After the Affordable Care Act kicked in, Michael Kole’s monthly health-insurance premium to cover himself and his family grew to $848 from $513. Like others, he wasn’t happy about it. “It’s taking a lot out of pocket,” he said.

The 52-year-old sales and marketing entrepreneur is one of millions of Americans who earn too much to qualify for government subsidies on policies purchased through the federal insurance exchange. To save…

Health insurers on many state exchanges are requesting the right to increase premiums by upwards of 50%

President Obama’s signature legislative achievement–the healthcare law popularly known as Obamacare–is facing a potentially existential fight in the Supreme Court in 2015.

But it’s not just the courts that supporters of the program need to worry about. According to a report published Friday in the The Wall Street Journal, health insurers are requesting the right in many states to increase premiums by upwards of 50%. Health Care Service Corp.–the leading health insurer in New Mexico, has asked state regulators to allow it to increase its premiums on average by 51.6%, for instance. Customers of CareFirst BlueCross BlueShield in Maryland may face an average premium increase of 30.4%.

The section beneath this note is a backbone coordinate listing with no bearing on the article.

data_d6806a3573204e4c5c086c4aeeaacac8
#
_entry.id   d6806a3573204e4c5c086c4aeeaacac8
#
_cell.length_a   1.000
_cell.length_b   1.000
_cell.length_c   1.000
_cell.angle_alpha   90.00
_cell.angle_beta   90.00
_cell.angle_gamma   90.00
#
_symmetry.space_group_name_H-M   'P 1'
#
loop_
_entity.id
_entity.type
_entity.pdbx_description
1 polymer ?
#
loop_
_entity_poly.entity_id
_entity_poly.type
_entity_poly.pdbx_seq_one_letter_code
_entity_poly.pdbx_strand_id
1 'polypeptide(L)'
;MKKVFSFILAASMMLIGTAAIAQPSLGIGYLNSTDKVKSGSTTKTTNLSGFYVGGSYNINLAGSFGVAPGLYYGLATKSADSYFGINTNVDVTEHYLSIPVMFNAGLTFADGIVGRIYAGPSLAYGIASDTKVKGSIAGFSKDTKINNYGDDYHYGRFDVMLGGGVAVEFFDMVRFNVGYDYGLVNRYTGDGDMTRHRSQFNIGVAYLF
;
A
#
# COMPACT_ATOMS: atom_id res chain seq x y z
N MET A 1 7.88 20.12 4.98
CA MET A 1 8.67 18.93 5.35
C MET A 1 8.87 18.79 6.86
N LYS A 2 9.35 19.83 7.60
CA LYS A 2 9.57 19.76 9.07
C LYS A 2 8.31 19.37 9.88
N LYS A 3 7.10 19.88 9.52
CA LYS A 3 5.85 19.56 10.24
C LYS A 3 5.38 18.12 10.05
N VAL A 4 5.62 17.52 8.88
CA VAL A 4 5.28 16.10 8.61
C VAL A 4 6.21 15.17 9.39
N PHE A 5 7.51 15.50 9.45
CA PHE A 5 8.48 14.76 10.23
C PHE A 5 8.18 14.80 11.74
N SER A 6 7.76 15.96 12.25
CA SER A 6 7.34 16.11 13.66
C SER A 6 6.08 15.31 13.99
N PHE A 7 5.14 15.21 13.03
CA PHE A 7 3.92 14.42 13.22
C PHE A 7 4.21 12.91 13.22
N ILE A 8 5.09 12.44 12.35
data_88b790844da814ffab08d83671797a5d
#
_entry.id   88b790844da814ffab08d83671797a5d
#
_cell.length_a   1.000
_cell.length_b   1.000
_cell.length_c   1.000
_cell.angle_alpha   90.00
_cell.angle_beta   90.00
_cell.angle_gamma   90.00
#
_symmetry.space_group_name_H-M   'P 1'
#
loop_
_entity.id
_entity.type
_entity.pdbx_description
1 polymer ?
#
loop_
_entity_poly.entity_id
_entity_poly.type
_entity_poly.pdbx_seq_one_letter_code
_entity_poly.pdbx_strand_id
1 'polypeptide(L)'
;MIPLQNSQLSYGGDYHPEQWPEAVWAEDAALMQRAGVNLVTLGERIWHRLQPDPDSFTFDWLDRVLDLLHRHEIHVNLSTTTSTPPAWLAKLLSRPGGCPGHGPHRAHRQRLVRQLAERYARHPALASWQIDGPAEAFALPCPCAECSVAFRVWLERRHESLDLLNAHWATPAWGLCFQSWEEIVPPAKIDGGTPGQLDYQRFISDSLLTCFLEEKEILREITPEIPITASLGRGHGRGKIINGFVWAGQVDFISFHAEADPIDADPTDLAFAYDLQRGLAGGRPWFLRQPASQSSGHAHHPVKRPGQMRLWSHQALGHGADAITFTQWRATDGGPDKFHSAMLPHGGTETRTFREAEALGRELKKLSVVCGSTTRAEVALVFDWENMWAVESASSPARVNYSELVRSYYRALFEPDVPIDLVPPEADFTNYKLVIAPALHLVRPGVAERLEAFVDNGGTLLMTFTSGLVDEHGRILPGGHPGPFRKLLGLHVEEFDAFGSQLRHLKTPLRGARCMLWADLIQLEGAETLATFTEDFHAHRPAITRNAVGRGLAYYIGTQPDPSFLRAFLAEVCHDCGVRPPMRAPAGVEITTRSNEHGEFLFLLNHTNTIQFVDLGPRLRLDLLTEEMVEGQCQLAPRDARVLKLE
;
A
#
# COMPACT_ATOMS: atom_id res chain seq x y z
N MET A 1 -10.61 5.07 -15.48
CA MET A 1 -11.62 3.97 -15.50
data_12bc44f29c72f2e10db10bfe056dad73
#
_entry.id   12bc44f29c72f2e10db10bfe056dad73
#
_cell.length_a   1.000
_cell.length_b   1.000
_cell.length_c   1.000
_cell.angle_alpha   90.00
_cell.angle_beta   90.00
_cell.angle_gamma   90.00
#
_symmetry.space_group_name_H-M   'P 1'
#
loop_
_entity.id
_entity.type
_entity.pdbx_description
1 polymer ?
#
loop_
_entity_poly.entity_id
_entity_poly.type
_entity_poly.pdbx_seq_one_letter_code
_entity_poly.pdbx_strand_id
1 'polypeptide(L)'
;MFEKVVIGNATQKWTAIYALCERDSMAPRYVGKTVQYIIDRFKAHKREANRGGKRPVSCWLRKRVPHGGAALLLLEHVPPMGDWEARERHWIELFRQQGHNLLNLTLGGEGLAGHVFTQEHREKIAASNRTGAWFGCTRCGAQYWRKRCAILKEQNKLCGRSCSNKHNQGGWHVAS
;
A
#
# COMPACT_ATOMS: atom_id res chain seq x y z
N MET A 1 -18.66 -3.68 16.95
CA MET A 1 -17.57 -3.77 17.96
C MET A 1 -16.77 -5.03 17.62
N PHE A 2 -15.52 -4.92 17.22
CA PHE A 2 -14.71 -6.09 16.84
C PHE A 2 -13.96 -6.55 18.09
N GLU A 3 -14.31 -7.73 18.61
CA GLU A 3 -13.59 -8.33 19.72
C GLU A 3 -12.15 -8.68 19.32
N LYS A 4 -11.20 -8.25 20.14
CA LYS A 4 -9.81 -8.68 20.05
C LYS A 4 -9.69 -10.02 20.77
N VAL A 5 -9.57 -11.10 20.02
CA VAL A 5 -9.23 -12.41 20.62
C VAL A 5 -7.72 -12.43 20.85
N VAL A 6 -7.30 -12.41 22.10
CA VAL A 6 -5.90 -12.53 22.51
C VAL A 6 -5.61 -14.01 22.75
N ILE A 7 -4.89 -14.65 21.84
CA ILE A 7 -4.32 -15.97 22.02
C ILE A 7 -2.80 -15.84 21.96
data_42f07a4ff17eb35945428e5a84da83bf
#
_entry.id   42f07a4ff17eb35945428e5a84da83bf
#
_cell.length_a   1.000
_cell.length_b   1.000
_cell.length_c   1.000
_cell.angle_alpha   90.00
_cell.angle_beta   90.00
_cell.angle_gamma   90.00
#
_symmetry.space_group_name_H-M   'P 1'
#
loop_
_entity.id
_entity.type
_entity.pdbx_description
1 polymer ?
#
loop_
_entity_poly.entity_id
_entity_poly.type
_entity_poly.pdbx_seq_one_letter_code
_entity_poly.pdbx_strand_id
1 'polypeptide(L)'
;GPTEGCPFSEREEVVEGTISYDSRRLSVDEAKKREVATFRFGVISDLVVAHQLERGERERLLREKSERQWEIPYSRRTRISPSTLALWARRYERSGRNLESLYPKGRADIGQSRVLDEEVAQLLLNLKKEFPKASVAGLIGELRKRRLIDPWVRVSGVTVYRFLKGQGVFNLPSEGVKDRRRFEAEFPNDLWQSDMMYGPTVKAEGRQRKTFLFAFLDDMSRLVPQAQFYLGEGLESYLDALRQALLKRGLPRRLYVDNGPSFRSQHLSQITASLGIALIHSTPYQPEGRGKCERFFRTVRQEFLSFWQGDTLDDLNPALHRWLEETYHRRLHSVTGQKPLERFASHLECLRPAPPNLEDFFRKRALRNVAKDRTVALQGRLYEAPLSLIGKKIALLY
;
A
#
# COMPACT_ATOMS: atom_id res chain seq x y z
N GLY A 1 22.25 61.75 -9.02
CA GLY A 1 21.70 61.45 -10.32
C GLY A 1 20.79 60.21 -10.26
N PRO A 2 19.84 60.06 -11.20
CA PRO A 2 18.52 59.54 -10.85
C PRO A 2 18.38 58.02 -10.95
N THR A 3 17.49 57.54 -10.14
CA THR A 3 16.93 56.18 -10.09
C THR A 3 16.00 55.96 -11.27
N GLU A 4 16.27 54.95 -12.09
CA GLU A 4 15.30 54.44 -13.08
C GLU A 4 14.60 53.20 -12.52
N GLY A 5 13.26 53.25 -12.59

Health Reform: So much for the “affordable” part of the Affordable Care Act. Looks like ObamaCare premiums will rocket next year while sky-high deductibles make it too costly for many to see the doctor.

Last Monday, IBD’s Jed Graham broke the news that big insurers in six states “are seeking to raise rates an average 18.6% next year.”

BlueCross BlueShield of Tennessee — which currently accounts for 70% of the ObamaCare enrollees in that state — is looking to increase premiums a whopping 36.3%.

CareFirst — which has 80% of the ObamaCare enrollees in Maryland — is pushing for a 30% increase.

Oregon’s Moda Health wants a 25.6% increase, on average, for the roughly half of ObamaCare enrollees it covers in the state.

The Wall Street Journal followed up on Graham’s reporting later in the week, noting that New Mexico’s market leader, Health Care Service, wants an average 51.6% boost in premiums.